Key Takeaway: The world’s biggest tech firms, including Alphabet, Amazon and Apple, are using cutting edge digital technologies to build the future of healthcare, a more than $7 trillion opportunity.
For Kate Rosenbluth, then a neuroscientist at Stanford Neurosurgery Center, watching a man sob as he was told he couldn’t get surgery to control his shaking hand was pivotal.
“He was inconsolable,” she wrote in a blog post. “How could it be that no one could help Jim?”
Rosenbluth started Cala Health in 2014, spending five years developing a watch-like wearable that stimulates nerves at the wrist to treat essential tremors. Her vision drew in Google-parent Alphabet, one of several large tech companies expanding rapidly into healthcare.
For patients suffering from the disorder, the device may allow them to return to daily activities. For Alphabet, which has twice invested in Cala Health, it is one small part of a grand vision: to remake the healthcare industry by funding scores of startups in artificial intelligence, cancer detection, drug development and more.
Alphabet is one of several of the world’s biggest technology companies spending billions of dollars chasing the $7-plus trillion healthcare market.
Alphabet has thrown scores of ideas at the wall in early-stage investments, betting that some of them will stick. Apple, with its omnipresent devices and large user base, has focused on collecting and protecting health data. Amazon has drawn on core businesses in logistics and retail to make care more accessible. Other tech companies, like Microsoft and Uber, are also investing in the space.
Healthcare is not a side project for these companies, but an increasingly larger part of their mission. In a CNBC interview in January, Apple CEO Tim Cook said that people will one day say that “Apple’s most-important contribution to mankind has been in health.”
What Apple, Amazon and Alphabet have in common is money and ambition—enough to transform the healthcare industry for patients, providers, and everyone in between.
Alphabet has always prided itself on a culture of experimentation, from spinning out prototypes through Google Labs to letting employees spend time on independent projects. The company is taking the same approach—along with mountains of cash—to the healthcare sector.
Since 2007, Alphabet and associated funds have incubated or invested in 152 healthcare startups, according to a Karma analysis of data from Pitchbook. These investments were made through an array of different entities, including a research arm, a venture capital fund, a private equity firm, and an accelerator.
The company has more cash on hand than any other, recently overtaking Apple, and makes the most venture investments of any corporation. By spreading the wealth, Alphabet has placed bets on everything from cancer detection and medical imaging to flu vaccines and health insurance. The most active bettor: GV, formerly Google Ventures, has invested in at least 101 healthcare companies, including Cala Health.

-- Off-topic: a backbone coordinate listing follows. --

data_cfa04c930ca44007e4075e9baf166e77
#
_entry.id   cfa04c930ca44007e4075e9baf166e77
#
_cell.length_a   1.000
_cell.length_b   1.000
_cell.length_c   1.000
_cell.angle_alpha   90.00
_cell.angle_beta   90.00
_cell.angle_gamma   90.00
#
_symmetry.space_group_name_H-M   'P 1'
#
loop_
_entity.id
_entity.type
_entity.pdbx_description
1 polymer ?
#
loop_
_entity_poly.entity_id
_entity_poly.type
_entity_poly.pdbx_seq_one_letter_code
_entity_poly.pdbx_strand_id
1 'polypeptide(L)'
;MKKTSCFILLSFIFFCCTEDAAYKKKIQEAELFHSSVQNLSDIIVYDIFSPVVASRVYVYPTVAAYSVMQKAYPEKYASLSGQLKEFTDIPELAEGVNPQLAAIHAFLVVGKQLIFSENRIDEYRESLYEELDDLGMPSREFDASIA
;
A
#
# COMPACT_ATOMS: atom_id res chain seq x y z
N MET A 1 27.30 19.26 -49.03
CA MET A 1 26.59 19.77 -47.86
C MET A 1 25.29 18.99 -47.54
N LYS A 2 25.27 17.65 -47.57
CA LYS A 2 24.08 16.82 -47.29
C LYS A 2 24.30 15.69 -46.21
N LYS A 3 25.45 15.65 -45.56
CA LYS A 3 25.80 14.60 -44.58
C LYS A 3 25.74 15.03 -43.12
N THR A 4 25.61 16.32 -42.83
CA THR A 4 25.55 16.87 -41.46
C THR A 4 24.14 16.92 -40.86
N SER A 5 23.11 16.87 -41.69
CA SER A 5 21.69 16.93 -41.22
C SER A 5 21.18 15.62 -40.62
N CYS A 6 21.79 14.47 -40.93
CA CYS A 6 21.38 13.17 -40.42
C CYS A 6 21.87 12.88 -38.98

GV first invested in the California-based company in 2016 and then again last May, as part of a $51 million Series C round with Novartis, Johnson & Johnson, and others. The diverse mix of strategic investors has been a boon to the company, said Ryan, the CEO, which combines work in neuroscience, data science, and wearable tech. “GV has been very helpful to us, especially from the recruiting perspective and for some of the work we’re doing to build out our cloud infrastructure,” she said.
Alphabet’s investments include large companies flirting with an IPO, like the genetic testing company 23andMe, as well as small, stealthy ones, like the gene-editing startup Trucode. It also has a particular focus on machine learning. Almost a fifth of Alphabet’s healthcare investments are in the artificial intelligence space according to Pitchbook data, and the company recently absorbed the healthcare unit from DeepMind, its standalone AI research firm.
The Everything Clinic
In contrast to Alphabet, Amazon has made a handful of large, public healthcare plays to expand access to care.
Several have drawn on the company’s existing strengths in logistics and retail. Last year, Amazon bought PillPack, a prescription drug delivery service, for $753 million. The idea is to do to CVS and Walgreens what the company did to large brick-and-mortar booksellers, and persuade the almost one in two Americans who take prescription drugs to buy more of them online.
“GV has been very helpful to us, especially from the recruiting perspective and for some of the work we’re doing to build out our cloud infrastructure.”
Similarly, Amazon is trying to become a major distributor of hospital supplies, and recently unveiled an app for some Amazon employees that provides health services by video and chat. It has also partnered with JPMorgan Chase and Berkshire Hathaway for a joint healthcare venture to lower costs and improve health insurance for the companies’ combined 1.2 million employees.